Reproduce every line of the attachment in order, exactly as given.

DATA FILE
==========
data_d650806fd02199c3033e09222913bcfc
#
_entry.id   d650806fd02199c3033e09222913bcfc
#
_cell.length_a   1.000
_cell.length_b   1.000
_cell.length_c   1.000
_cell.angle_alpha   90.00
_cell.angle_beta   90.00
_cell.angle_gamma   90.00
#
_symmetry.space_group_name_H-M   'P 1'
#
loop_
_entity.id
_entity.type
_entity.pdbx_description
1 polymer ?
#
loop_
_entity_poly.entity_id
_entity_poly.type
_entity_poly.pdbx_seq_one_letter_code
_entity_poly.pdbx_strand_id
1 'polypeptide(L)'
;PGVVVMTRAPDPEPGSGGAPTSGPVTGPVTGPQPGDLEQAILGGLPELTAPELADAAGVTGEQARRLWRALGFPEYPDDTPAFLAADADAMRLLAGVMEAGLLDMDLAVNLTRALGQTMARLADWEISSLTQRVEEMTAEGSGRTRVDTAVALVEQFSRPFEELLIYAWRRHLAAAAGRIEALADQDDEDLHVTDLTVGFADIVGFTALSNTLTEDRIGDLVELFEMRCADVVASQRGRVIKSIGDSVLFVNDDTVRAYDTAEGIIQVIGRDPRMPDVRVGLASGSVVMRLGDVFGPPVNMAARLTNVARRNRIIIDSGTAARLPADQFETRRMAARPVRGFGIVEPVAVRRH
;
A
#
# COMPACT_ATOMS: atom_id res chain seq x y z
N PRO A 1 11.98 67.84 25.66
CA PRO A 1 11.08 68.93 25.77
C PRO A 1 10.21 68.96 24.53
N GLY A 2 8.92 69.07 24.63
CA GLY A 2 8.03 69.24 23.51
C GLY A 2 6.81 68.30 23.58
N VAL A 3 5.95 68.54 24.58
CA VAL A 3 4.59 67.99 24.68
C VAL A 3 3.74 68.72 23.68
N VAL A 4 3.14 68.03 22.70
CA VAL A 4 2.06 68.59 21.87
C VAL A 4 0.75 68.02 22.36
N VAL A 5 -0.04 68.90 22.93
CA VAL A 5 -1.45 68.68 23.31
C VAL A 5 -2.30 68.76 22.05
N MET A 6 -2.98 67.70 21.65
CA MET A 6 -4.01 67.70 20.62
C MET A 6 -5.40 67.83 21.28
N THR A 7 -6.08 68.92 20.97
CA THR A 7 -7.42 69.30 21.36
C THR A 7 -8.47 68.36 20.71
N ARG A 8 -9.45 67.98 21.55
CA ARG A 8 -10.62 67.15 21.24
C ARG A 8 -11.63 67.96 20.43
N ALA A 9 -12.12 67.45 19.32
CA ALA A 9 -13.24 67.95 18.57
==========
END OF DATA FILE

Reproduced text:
data_d650806fd02199c3033e09222913bcfc
#
_entry.id   d650806fd02199c3033e09222913bcfc
#
_cell.length_a   1.000
_cell.length_b   1.000
_cell.length_c   1.000
_cell.angle_alpha   90.00
_cell.angle_beta   90.00
_cell.angle_gamma   90.00
#
_symmetry.space_group_name_H-M   'P 1'
#
loop_
_entity.id
_entity.type
_entity.pdbx_description
1 polymer ?
#
loop_
_entity_poly.entity_id
_entity_poly.type
_entity_poly.pdbx_seq_one_letter_code
_entity_poly.pdbx_strand_id
1 'polypeptide(L)'
;PGVVVMTRAPDPEPGSGGAPTSGPVTGPVTGPQPGDLEQAILGGLPELTAPELADAAGVTGEQARRLWRALGFPEYPDDTPAFLAADADAMRLLAGVMEAGLLDMDLAVNLTRALGQTMARLADWEISSLTQRVEEMTAEGSGRTRVDTAVALVEQFSRPFEELLIYAWRRHLAAAAGRIEALADQDDEDLHVTDLTVGFADIVGFTALSNTLTEDRIGDLVELFEMRCADVVASQRGRVIKSIGDSVLFVNDDTVRAYDTAEGIIQVIGRDPRMPDVRVGLASGSVVMRLGDVFGPPVNMAARLTNVARRNRIIIDSGTAARLPADQFETRRMAARPVRGFGIVEPVAVRRH
;
A
#
# COMPACT_ATOMS: atom_id res chain seq x y z
N PRO A 1 11.98 67.84 25.66
CA PRO A 1 11.08 68.93 25.77
C PRO A 1 10.21 68.96 24.53
N GLY A 2 8.92 69.07 24.63
CA GLY A 2 8.03 69.24 23.51
C GLY A 2 6.81 68.30 23.58
N VAL A 3 5.95 68.54 24.58
CA VAL A 3 4.59 67.99 24.68
C VAL A 3 3.74 68.72 23.68
N VAL A 4 3.14 68.03 22.70
CA VAL A 4 2.06 68.59 21.87
C VAL A 4 0.75 68.02 22.36
N VAL A 5 -0.04 68.90 22.93
CA VAL A 5 -1.45 68.68 23.31
C VAL A 5 -2.30 68.76 22.05
N MET A 6 -2.98 67.70 21.65
CA MET A 6 -4.01 67.70 20.62
C MET A 6 -5.40 67.83 21.28
N THR A 7 -6.08 68.92 20.97
CA THR A 7 -7.42 69.30 21.36
C THR A 7 -8.47 68.36 20.71
N ARG A 8 -9.45 67.98 21.55
CA ARG A 8 -10.62 67.15 21.24
C ARG A 8 -11.63 67.96 20.43
N ALA A 9 -12.12 67.45 19.32
CA ALA A 9 -13.24 67.95 18.57